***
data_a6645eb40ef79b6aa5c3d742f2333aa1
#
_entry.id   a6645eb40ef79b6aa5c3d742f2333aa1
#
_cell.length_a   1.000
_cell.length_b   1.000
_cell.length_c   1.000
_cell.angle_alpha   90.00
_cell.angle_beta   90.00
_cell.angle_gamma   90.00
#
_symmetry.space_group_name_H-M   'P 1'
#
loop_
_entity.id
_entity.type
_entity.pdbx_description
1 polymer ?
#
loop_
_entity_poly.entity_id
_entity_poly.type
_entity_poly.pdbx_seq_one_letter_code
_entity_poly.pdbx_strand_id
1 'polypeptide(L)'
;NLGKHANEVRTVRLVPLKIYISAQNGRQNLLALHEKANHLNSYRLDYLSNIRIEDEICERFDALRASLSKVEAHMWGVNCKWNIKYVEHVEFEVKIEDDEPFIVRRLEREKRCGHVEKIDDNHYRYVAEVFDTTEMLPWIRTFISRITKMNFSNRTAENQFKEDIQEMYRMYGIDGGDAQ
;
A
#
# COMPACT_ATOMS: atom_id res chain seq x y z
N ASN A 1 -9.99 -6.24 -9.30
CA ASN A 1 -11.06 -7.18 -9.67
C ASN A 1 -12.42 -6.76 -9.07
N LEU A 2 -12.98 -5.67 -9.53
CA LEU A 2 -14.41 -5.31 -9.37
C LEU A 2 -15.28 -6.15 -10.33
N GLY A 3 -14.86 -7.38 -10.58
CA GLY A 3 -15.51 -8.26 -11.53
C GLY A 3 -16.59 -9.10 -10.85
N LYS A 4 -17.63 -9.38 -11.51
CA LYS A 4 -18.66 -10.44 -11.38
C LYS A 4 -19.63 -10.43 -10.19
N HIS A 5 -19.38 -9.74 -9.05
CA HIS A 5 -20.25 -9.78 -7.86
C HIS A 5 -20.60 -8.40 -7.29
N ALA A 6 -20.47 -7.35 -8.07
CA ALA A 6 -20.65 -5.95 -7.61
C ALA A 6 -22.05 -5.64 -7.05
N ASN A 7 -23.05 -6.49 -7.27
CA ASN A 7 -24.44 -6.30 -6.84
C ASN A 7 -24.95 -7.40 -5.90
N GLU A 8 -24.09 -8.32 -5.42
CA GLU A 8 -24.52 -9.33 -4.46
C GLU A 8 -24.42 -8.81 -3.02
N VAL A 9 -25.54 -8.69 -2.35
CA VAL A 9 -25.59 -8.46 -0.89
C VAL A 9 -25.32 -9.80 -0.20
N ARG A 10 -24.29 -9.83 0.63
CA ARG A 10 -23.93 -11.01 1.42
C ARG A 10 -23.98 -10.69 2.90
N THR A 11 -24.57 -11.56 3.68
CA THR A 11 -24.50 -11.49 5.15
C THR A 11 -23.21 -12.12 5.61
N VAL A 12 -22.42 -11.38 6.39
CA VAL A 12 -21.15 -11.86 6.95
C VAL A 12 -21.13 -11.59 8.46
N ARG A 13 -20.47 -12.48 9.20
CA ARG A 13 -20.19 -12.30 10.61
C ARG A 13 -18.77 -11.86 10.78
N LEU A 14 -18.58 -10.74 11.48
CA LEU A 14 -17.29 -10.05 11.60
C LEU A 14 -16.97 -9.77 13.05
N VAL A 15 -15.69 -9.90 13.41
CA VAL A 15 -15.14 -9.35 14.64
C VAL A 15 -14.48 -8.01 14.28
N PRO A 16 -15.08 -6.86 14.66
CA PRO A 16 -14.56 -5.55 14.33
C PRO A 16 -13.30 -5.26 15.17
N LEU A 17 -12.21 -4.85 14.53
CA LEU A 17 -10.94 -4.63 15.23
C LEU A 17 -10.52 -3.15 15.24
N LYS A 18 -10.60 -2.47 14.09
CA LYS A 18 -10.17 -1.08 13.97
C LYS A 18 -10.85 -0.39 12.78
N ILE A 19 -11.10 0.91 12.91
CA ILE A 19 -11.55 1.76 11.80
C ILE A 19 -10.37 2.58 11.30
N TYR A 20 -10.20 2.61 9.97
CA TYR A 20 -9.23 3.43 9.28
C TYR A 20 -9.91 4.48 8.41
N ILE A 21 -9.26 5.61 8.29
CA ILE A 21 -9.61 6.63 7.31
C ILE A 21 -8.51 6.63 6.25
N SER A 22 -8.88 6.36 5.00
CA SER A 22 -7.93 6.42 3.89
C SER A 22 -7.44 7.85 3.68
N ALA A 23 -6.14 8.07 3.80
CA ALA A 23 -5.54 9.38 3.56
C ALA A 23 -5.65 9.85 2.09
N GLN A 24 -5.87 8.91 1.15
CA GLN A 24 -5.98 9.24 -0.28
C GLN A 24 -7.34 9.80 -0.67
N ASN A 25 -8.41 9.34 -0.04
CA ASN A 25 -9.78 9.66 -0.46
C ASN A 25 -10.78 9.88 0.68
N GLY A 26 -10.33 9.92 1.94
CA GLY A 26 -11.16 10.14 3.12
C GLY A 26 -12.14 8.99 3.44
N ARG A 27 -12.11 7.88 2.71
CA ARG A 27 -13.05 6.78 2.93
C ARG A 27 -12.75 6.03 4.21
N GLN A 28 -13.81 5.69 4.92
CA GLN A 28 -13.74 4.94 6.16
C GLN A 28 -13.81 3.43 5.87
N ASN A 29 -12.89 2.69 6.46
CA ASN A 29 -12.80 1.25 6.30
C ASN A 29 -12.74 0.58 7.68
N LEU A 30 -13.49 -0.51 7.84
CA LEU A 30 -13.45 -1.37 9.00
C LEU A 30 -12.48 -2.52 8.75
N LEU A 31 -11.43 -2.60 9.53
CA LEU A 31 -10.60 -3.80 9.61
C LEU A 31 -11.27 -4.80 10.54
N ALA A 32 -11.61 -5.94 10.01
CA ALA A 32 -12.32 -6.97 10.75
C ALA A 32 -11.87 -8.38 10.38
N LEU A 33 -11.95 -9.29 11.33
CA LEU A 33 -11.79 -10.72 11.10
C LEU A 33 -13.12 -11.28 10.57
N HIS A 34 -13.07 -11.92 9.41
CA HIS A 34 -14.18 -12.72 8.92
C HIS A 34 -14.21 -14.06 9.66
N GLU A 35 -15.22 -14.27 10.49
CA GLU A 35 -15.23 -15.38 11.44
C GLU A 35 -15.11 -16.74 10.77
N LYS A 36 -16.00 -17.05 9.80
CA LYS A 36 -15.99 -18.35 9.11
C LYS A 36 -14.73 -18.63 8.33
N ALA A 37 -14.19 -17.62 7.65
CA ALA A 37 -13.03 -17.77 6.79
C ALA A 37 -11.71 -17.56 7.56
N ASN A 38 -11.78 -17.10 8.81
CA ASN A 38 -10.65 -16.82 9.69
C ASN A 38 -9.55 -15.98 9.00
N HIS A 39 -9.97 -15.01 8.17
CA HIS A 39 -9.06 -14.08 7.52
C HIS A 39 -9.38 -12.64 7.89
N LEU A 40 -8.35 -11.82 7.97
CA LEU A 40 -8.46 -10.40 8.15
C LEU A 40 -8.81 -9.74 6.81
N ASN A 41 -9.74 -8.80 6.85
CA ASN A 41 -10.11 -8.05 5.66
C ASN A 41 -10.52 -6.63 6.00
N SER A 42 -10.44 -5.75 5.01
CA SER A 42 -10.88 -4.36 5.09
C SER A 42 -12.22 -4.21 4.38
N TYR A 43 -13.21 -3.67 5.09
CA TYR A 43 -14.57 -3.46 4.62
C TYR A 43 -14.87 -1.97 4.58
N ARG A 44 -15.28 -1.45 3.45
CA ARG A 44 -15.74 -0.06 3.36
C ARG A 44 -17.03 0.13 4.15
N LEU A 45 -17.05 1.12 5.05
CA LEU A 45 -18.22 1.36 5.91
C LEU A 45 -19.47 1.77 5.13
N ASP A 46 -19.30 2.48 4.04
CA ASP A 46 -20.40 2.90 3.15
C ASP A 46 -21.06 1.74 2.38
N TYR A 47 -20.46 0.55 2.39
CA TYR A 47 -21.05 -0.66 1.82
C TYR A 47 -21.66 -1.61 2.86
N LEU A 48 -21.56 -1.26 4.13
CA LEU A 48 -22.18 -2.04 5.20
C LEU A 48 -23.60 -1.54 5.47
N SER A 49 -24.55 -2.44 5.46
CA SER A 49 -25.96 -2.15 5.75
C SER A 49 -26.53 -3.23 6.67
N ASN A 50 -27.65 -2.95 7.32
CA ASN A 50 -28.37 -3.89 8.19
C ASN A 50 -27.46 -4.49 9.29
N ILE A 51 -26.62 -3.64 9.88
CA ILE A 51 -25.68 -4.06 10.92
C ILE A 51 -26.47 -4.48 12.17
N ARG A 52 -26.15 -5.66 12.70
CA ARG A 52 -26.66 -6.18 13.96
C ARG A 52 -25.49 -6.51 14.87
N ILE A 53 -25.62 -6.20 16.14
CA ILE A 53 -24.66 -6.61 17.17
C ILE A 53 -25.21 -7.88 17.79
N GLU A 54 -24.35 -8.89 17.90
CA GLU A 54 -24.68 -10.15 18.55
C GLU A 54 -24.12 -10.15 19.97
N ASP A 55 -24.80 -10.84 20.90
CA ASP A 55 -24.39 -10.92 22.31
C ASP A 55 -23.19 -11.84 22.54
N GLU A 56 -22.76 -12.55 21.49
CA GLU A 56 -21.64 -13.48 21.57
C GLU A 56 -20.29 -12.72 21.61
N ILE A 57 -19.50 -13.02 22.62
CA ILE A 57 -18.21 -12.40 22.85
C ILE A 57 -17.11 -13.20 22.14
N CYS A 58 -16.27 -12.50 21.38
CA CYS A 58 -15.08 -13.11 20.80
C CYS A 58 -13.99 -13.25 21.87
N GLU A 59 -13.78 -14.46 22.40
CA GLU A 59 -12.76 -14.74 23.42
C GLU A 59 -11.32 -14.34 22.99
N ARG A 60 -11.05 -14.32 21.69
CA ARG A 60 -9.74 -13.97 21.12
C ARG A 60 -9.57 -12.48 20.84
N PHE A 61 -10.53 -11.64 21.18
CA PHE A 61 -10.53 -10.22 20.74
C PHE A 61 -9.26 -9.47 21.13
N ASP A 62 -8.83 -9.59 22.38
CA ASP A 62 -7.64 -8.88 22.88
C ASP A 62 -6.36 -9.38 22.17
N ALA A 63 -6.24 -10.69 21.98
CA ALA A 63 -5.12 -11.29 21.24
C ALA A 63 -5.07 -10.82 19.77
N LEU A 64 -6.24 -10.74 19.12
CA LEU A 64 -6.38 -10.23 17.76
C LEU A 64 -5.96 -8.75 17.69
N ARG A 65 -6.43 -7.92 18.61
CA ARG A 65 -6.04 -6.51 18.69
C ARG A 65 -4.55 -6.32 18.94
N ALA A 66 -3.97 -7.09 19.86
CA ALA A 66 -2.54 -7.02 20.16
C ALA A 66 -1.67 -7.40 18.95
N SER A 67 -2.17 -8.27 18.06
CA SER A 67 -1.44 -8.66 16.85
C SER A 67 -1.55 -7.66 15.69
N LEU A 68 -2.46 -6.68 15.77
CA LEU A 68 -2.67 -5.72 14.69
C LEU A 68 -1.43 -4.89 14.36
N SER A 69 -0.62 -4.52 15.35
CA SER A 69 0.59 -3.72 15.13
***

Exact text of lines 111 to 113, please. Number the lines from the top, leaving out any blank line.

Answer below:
C ARG A 27 -12.75 6.03 4.21
N GLN A 28 -13.81 5.69 4.92
CA GLN A 28 -13.74 4.94 6.16